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Destrehan Plantation
Courtesy of Lagniappe Tours, Foundation for Historical Louisiana
Destrehan Plantation before renovation
Photograph from National Historic Landmarks collection

One of the oldest and best-documented buildings from the State's colonial period, Destrehan Plantation House represents three major phases of construction and illustrates the changes in architectural style in Louisiana. Erected in 1787 by Charles Paquet, Destrehan Plantation was purchased by indigo planter Robert Antointe Robin DeLogny and his family. Besides his profitable indigo cash crop, DeLogny's local claim to fame was his famous son-in-law, Jean Noel Destrehan, who married his daughter Marie-Claude in 1786. Destrehan was the son of Jean Baptiste Destrehan de Tours, royal treasurer of the French colony of Louisiana, and it is from him that both the name of the plantation and the name of the town are derived. After DeLogny's death in 1792, the Destrehans inherited the plantation and house. While under the ownership of the Destrehan family, both the house and grounds went through considerable periods of change. In the 19th century the major cash crop at Destrehan became sugarcane rather than indigo and the house went through two further phases of construction. The original gallery columns were replaced in the 1830s or 40s with massive Greek Revival Doric columns of plastered brick and the cornice was altered accordingly. Its original colonial appearance was altered with the post-colonial addition of semi-detached wings.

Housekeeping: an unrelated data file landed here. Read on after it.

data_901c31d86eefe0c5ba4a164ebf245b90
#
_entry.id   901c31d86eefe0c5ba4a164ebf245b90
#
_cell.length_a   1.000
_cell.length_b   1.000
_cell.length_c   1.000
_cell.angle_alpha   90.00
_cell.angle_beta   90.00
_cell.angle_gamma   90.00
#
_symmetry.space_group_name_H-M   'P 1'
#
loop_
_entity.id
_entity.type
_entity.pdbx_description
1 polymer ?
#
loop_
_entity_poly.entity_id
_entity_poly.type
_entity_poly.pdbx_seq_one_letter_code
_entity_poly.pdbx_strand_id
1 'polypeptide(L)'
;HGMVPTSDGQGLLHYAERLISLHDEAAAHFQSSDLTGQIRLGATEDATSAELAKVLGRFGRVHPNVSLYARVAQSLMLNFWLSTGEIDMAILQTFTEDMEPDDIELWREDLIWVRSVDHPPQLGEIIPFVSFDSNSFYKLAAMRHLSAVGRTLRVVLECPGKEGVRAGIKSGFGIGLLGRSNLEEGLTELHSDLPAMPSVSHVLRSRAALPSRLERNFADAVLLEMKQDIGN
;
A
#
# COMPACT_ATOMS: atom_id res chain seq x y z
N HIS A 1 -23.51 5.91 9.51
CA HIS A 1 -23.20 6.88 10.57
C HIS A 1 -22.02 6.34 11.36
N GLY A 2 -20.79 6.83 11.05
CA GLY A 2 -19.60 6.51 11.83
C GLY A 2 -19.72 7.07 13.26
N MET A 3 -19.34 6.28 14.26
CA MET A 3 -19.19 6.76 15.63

In the 20th century, the use of the grounds and house underwent yet another change. The house served as a facility of a major oil company, when Louisiana made the transition from an agricultural to an industrial economy. Destrehan Plantation House consists of a central, two-story house with open galleries on three sides and flanking two-story wings separated from the main body of the house by the side galleries. The central unit, the oldest part of the house, is composed of masonry columns on the ground floor and wood columns on the upper. At one time a colonnade had surrounded the central unit. The roof is double- pitched all around.

Destrehan Plantation is located at 13034 River Road, one half mile east of Destrehan Bridge. Fortunately, the house was not damaged by Hurricane Katrina, but please check with them directly to confirm the current hours of operation. The Plantation is open for guided tours by costumed interpreters 9:00am to 4:00pm, daily (except major holidays). The Plantation celebrates an Anuual Fall Festival the second week-end in November. There is a fee for admission, special group rates are available. Call 985-764-9315 or visit the plantation's website for more information.

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